10. We will have at least what arithmetics isto math, they will do some elementary things?

That’s right, elementary and indeed the world is increasingly programmable as well, so even if it’s writing rules for your outlook message processing, you’re just writing a little program, when you’re writing formulae for a spreadsheet, you’re really doing programming, once you’ve learnt three or four languages, you suddenly see programming everywhere and you think “oh, I could use the intellectual tools that I have gained about programming in all these new contexts”.


11. [...] We can expect maybe next generations to be much better at computer science than this generation is, maybe?

Sadek's full question: And even like that could solve big problems that we have today in the industry, because wide majority I guess, it is my own observation you can contest it completely, developers are very weak at the fundamentals and the discipline. They do some programming, they can solve some tasks, when they get to anything a bit sophisticated they lack basics, and this could solve that as well. Because programming has been a bit, programming language- this is how it works and this is how you do it, this might solve that problem. So, we can expect maybe next generations to be much better at computer science than this generation is, maybe?

I hope so. There are an awful lot of smart people who are in professional engineering jobs these days, wouldn’t want to slag them off.

Sadek: It might ease the discovery of new, because some people don’t even have the opportunity to understand what this discipline is and get into it.

Yes, that’s right. I think there is the true geeks are going to get there anyway, in spite of the educational system, but I wanted it to be because of the educational system rather than in spite of it. And I want the next stratum down who are currently being put off, and this includes girls actually, so women are very underrepresented in computer science, if we can get them hooked at primary school I think that’s a real way in to sort of maintaining them, so the on-ramp is much more smooth and hopefully we may be able to increase the representation of women in our discipline a lot by that as well. There is a whole bunch of people who are put off at the moment and they could be really good at it and that seems such a shame to lose that potential.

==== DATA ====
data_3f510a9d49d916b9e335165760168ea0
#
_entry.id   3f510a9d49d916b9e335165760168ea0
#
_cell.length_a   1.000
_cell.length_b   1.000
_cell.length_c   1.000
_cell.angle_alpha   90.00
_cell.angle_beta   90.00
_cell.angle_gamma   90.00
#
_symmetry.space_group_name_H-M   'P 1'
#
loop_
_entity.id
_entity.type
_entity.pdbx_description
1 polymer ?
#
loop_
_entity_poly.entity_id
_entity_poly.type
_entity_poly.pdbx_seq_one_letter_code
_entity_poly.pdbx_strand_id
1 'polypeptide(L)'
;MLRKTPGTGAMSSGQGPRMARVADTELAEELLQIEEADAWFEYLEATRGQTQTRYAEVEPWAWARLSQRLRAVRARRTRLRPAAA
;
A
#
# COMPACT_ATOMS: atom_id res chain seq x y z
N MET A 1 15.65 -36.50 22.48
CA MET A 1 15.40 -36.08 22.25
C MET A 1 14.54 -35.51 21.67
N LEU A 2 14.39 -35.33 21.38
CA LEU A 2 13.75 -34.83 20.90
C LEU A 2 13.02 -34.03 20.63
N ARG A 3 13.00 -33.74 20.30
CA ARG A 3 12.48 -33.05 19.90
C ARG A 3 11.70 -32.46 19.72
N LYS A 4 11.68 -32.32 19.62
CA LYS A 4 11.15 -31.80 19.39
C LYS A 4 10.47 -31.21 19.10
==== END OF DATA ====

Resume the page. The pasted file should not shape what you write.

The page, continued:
12. And for the audience looking at this interview maybe they are IT professionals, how can they help?

What can they do? Good question. One thing is join the Computing At School Working Group. So, the Computing At School Working Group is a bunch of individuals, mostly in the UK, but some abroad as well, aimed at fixing this exact problem. So, CAS was started in 2007 with four people, we now have 3,500 members, people are joining at a rate of 400 a month, so it’s a very exciting, sort of fizzing group of individuals who want to fix this, about two thirds school teachers but it’s very important to have a lot of IT professionals and software developers involved as well. So, what does joining CAS mean? It’s free, it’s embodied, so you do actually have to join because on the online forums and things we don’t want spam bots and we want people to be operating under their real names with real places on the map, because we are people, this isn’t a kind of avatar based discussion forum, so you do actually have to join, but you don’t get any spam, unless you want it, so no email, there are lots of resources which you may be able to help with and you get your finger on the pulse of what teachers are doing. So, that’s the first thing to do, just because that gets your finger on the pulse. And hold up, this is the CAS newsletter, which is produced, newsletters [usually] make me lose the will to live, they are for worthy causes but they are very dull, this is full of excitement, it’s written by teachers for teachers and it’s actually quite a thrill to read and it’s on the CAS Outward-Facing site.